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Influence of Cloud-Top Height and Geometric Thickness on a MODIS Infrared-Based Ice Cloud Retrieval

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  • 1 Texas A&M University, College Station, Texas
  • | 2 Science Systems and Applications, Inc., Hampton, Virginia
  • | 3 Space Science and Engineering Center, University of Wisconsin—Madison, Madison, Wisconsin
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Abstract

The retrieval of ice cloud microphysical and optical properties from satellite-based infrared observation remains a challenging research topic, partly because of the sensitivity of observed infrared radiances to many surface and atmospheric parameters that vary on fine spatial and temporal scales. In this study, the sensitivity of an infrared-based ice cloud retrieval to effective cloud temperature is investigated, with a focus on the effects of cloud-top height and geometric thickness. To illustrate the sensitivity, the authors first simulate brightness temperatures at 8.5 and 11.0 μm using the discrete ordinates radiative transfer (DISORT) model for five cloud-top heights ranging from 8 to 16 km and for varying cloud geometric thicknesses of 1, 2, 3, and 5 km. The simulations are performed across a range of visible optical thicknesses from 0.1 to 10 and ice cloud effective diameters from 30 to 100 μm. Furthermore, the effective particle size and optical thickness of ice clouds are retrieved from the Moderate Resolution Imaging Spectroradiometer (MODIS) measurements on the basis of a lookup-table approach. Specifically, the infrared brightness temperatures are simulated from the collocated Atmospheric Infrared Sounder (AIRS) level-2 product at 28 atmospheric levels and prescribed ice cloud parameters. Variations of the retrieved effective particle size and optical thickness versus cloud-top height and geometric thickness are investigated. Results show that retrievals based on the 8.5- and 11.0-μm bispectral approach are most valid for cloud-top temperatures of less than 224 K with visible optical thickness values between 2 and 5. The present retrievals are also compared with the collection-5 MODIS level-2 ice cloud product.

Corresponding author address: Kevin J. Garrett, Dept. of Atmospheric Sciences, 3150 TAMU, College Station, TX 77843. Email: kjgarrett@tamu.edu

Abstract

The retrieval of ice cloud microphysical and optical properties from satellite-based infrared observation remains a challenging research topic, partly because of the sensitivity of observed infrared radiances to many surface and atmospheric parameters that vary on fine spatial and temporal scales. In this study, the sensitivity of an infrared-based ice cloud retrieval to effective cloud temperature is investigated, with a focus on the effects of cloud-top height and geometric thickness. To illustrate the sensitivity, the authors first simulate brightness temperatures at 8.5 and 11.0 μm using the discrete ordinates radiative transfer (DISORT) model for five cloud-top heights ranging from 8 to 16 km and for varying cloud geometric thicknesses of 1, 2, 3, and 5 km. The simulations are performed across a range of visible optical thicknesses from 0.1 to 10 and ice cloud effective diameters from 30 to 100 μm. Furthermore, the effective particle size and optical thickness of ice clouds are retrieved from the Moderate Resolution Imaging Spectroradiometer (MODIS) measurements on the basis of a lookup-table approach. Specifically, the infrared brightness temperatures are simulated from the collocated Atmospheric Infrared Sounder (AIRS) level-2 product at 28 atmospheric levels and prescribed ice cloud parameters. Variations of the retrieved effective particle size and optical thickness versus cloud-top height and geometric thickness are investigated. Results show that retrievals based on the 8.5- and 11.0-μm bispectral approach are most valid for cloud-top temperatures of less than 224 K with visible optical thickness values between 2 and 5. The present retrievals are also compared with the collection-5 MODIS level-2 ice cloud product.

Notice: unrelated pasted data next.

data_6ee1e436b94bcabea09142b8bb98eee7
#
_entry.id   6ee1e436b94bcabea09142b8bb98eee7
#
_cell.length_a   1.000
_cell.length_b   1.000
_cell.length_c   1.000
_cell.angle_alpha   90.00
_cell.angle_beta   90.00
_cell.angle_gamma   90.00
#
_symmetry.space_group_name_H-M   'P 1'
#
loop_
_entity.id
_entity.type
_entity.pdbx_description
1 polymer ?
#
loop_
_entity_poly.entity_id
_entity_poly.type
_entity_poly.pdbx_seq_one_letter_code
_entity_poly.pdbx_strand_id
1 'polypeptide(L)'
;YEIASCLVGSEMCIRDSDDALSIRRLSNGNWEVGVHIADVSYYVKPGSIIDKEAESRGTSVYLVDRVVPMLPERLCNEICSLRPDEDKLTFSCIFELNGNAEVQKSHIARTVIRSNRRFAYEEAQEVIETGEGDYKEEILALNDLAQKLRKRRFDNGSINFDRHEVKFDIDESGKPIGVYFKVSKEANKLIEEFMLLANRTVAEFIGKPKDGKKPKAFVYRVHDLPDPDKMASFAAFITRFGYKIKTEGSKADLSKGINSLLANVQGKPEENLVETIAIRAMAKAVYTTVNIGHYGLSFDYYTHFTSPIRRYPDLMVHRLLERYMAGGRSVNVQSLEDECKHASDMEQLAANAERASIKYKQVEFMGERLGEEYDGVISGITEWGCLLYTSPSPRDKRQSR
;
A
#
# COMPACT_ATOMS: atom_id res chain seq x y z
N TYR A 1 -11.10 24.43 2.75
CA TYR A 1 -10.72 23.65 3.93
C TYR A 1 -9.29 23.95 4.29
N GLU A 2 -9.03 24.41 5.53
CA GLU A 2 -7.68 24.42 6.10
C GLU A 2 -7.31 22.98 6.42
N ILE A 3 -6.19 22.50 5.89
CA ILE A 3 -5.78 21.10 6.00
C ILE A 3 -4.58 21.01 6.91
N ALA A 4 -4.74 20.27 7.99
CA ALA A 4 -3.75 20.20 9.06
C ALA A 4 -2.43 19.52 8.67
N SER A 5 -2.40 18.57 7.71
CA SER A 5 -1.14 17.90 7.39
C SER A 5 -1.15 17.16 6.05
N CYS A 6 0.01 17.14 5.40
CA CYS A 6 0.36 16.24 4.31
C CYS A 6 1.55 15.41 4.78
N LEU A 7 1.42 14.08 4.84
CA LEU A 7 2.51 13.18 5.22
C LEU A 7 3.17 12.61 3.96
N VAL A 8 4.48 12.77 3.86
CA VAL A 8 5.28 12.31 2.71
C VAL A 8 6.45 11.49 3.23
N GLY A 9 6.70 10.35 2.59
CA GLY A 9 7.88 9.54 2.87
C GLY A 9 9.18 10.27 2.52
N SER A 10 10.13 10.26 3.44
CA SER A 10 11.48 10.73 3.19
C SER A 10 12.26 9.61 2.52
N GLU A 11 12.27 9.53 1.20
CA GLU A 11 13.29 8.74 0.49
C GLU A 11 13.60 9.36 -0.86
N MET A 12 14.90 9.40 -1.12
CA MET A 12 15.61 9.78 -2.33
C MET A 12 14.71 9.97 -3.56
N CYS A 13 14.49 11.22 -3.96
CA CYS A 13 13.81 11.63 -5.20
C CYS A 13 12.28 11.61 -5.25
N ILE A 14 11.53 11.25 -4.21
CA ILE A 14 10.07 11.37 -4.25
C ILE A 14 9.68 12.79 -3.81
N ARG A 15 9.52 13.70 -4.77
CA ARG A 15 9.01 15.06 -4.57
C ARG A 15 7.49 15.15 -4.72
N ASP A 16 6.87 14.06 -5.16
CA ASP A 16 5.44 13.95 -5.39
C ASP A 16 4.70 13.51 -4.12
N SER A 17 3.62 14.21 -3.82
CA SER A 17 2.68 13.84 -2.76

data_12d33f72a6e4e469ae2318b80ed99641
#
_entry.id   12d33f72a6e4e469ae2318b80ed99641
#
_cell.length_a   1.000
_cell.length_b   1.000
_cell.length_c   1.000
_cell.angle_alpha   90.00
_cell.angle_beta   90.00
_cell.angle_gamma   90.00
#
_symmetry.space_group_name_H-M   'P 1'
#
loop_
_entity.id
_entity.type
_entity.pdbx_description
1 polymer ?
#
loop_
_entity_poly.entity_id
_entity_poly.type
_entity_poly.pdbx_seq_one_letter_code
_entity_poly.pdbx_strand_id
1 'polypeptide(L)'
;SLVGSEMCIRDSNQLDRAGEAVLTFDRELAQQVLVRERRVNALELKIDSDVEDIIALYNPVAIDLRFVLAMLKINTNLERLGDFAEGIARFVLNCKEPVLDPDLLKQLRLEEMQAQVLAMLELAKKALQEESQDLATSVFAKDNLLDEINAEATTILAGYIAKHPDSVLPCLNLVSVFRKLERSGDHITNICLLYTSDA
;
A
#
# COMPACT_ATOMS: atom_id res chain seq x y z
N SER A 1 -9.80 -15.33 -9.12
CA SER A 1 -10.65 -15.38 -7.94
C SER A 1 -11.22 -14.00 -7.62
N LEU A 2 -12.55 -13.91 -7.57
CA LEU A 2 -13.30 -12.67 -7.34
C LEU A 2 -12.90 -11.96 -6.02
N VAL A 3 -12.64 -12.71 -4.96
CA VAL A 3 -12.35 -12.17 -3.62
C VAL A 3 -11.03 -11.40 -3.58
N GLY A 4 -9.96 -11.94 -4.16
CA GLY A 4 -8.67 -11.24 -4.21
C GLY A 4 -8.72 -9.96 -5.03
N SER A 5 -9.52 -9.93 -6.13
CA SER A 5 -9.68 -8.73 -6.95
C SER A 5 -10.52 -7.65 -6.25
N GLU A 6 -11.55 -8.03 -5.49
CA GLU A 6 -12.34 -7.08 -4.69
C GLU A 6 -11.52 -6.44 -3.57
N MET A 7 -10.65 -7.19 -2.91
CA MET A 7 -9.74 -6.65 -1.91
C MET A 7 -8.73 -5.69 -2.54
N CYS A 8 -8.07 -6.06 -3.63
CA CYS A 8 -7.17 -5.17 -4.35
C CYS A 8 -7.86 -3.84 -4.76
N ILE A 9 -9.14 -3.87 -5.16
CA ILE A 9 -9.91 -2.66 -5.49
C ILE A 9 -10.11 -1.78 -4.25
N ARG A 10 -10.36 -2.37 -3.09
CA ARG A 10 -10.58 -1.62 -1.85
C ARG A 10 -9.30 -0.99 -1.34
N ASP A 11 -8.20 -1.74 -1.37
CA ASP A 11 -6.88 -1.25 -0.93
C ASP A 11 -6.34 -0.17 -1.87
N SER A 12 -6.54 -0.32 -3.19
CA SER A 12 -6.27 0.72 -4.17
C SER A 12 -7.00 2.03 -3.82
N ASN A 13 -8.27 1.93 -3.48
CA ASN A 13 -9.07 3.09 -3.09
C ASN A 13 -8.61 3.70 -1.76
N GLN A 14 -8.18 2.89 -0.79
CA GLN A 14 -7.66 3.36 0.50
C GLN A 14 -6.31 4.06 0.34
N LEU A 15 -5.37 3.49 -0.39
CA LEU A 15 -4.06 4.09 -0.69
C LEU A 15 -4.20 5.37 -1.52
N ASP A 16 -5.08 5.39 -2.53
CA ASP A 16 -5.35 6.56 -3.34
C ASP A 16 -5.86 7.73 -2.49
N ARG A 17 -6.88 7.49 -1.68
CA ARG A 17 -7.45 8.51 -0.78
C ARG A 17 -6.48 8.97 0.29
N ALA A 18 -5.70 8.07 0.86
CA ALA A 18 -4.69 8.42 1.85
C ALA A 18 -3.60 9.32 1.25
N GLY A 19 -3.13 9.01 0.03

Corresponding author address: Kevin J. Garrett, Dept. of Atmospheric Sciences, 3150 TAMU, College Station, TX 77843. Email: kjgarrett@tamu.edu

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